I really enjoyed Proctor’s emphasis that looked at content possibilities for mobile applications for museums rather than focusing on cutting edge technologies. I am not a huge museum fan and this presentation made me realize that one of those reasons is the generic approach provided most exhibits that fail to engage me. Proctor’s emphasis on using mobile technologies to cater to different niches intrigued me. I think that this is a great approach to making museums more interactive, more personal, and more adaptable hopefully justifying their existence in the future. I thought she also made a good point that most people will bring their own devices and that this would change the nature of the technology budget for museums. I also like the idea that non-museum employees could be involved in creating tours or commenting on exhibits opening many more avenues to reaching a variety of niches that would be impossible for a museum to cater to.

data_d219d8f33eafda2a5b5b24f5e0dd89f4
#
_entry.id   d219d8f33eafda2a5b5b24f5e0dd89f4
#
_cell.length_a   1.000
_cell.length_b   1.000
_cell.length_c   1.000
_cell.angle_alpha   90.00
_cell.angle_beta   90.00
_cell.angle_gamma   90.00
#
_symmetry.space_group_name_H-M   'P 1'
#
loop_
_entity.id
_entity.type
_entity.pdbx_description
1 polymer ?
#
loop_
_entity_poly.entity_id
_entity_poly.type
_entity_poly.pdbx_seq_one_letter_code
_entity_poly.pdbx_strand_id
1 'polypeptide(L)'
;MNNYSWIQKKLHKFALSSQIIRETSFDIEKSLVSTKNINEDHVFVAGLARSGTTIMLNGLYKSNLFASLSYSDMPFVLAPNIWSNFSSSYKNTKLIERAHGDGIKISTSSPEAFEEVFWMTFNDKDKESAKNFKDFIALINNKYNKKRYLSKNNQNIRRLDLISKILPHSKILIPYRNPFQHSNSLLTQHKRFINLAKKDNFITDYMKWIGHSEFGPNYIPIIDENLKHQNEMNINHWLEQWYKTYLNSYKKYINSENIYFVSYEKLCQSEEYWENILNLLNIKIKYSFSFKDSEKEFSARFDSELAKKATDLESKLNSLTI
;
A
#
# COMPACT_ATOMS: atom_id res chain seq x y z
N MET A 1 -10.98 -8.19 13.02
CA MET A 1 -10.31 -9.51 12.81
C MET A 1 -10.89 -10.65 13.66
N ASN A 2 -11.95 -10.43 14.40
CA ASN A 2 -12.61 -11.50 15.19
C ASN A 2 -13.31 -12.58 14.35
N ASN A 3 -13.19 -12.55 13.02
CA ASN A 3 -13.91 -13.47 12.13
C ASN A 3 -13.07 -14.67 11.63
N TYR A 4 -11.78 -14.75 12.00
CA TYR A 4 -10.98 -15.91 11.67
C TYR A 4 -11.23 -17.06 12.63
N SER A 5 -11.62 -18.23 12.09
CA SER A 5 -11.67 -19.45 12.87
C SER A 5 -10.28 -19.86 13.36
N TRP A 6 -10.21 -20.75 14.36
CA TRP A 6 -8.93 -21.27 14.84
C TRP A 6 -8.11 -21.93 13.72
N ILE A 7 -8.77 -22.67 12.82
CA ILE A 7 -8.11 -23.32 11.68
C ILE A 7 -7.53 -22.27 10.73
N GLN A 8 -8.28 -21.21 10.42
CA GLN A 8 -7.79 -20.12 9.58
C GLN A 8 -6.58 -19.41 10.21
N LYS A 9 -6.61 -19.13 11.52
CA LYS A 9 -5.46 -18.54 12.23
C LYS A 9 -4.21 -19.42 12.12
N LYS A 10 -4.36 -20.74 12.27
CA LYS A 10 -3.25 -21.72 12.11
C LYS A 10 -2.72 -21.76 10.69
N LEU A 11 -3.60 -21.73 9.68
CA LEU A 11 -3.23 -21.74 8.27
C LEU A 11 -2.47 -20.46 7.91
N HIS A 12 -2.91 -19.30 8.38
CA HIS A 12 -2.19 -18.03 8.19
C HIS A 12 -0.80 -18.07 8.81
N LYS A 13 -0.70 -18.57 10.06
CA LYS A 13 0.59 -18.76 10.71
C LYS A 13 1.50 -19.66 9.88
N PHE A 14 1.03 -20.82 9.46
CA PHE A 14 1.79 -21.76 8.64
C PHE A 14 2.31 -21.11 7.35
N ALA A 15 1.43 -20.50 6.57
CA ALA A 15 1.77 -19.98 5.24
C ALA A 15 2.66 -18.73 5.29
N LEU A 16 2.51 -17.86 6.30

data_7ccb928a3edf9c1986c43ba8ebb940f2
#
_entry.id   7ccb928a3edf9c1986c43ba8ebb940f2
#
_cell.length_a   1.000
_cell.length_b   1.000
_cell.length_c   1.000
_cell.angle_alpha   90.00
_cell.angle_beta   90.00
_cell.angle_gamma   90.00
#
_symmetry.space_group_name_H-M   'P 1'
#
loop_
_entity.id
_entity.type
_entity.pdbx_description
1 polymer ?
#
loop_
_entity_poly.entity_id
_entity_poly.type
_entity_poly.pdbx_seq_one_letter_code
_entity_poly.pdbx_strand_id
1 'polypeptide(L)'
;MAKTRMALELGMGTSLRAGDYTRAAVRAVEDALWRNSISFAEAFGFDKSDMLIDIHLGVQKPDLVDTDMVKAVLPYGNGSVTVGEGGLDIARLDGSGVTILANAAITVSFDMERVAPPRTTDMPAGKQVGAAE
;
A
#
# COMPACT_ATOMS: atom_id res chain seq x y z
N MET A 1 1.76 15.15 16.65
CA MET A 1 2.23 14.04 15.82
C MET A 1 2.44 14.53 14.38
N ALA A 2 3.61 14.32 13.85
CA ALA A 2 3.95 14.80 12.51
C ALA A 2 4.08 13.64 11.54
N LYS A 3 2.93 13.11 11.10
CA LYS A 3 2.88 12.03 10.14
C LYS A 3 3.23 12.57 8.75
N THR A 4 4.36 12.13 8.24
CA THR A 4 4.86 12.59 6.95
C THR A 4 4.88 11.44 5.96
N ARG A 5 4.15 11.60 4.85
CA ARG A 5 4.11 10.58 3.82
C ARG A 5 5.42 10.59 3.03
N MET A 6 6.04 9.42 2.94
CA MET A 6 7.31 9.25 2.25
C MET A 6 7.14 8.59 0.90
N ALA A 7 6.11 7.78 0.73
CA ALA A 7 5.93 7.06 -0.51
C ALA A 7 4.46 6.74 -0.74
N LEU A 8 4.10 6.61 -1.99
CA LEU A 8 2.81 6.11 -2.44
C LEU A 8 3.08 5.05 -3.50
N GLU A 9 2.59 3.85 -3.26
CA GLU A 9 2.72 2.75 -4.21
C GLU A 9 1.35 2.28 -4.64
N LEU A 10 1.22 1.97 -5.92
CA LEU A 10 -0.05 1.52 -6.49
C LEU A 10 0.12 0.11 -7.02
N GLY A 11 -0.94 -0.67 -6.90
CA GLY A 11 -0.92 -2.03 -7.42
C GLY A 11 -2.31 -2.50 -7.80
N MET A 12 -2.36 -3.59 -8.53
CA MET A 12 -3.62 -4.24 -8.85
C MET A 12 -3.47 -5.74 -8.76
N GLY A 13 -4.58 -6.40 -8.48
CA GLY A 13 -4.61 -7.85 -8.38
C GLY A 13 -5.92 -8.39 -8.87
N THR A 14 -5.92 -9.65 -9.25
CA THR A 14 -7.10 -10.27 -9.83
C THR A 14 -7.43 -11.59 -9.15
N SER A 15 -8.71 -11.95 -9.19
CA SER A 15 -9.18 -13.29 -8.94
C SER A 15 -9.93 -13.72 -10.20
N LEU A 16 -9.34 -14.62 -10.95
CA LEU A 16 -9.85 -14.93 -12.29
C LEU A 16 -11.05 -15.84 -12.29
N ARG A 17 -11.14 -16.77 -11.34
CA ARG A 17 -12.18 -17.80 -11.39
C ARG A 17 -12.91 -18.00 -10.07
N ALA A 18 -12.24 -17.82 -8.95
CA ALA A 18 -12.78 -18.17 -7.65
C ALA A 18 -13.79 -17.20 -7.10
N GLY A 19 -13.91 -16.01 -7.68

For our mobile project, having an interactive and accessible tour on a mobile device makes it an affordable and easy way to present the information to the general public. The downside, for me, is a bunch of people walking around downtown looking at their mobile devices as individuals. I thought that Proctor had a good discussion about how to foster a discussion and group approach with mobile devices that would be interesting to incorporate into our project. I agree with Anna that mobile devices sound like a good idea in theory for the classroom, but in practice tend to be a huge distraction. There are many things that a mobile device could do to augment a history class (pictures, timelines, interactive maps, etc.) but I also think that facebook, twitter, and email would get just as much attention in a classroom setting. I do, however, like the idea of utilizing mobile devices out of class for projects and to enhance the homework experience. I also really love the idea of incorporating mobile technologies into public history. I think Proctor was right in showing that people tend to be really interested in niche topics, and if these topics were addressed in more individualized mobile history projects public history would be more effective.